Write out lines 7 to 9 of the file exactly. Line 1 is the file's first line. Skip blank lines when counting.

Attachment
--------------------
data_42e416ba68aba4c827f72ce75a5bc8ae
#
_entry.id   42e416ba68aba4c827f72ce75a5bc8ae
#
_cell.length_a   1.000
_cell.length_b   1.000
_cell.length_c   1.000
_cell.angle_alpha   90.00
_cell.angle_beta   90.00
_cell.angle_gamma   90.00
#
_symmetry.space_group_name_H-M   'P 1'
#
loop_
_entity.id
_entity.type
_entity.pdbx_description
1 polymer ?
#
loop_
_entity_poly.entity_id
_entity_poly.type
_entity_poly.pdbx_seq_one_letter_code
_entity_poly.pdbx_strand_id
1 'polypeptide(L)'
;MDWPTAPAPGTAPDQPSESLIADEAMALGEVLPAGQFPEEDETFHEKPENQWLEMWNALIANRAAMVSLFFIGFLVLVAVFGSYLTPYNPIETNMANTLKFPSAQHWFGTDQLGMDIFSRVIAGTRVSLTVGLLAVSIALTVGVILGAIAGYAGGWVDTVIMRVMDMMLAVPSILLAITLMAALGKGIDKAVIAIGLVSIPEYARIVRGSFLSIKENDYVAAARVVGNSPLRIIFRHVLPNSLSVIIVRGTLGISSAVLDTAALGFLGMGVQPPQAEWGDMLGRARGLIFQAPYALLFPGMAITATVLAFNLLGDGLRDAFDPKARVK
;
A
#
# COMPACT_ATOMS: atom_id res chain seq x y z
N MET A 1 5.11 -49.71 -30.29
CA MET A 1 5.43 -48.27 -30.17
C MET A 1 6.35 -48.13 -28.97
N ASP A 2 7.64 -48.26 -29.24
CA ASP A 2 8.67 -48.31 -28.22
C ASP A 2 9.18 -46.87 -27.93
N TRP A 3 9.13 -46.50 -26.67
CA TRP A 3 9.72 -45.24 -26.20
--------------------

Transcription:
_cell.length_c   1.000
_cell.angle_alpha   90.00
_cell.angle_beta   90.00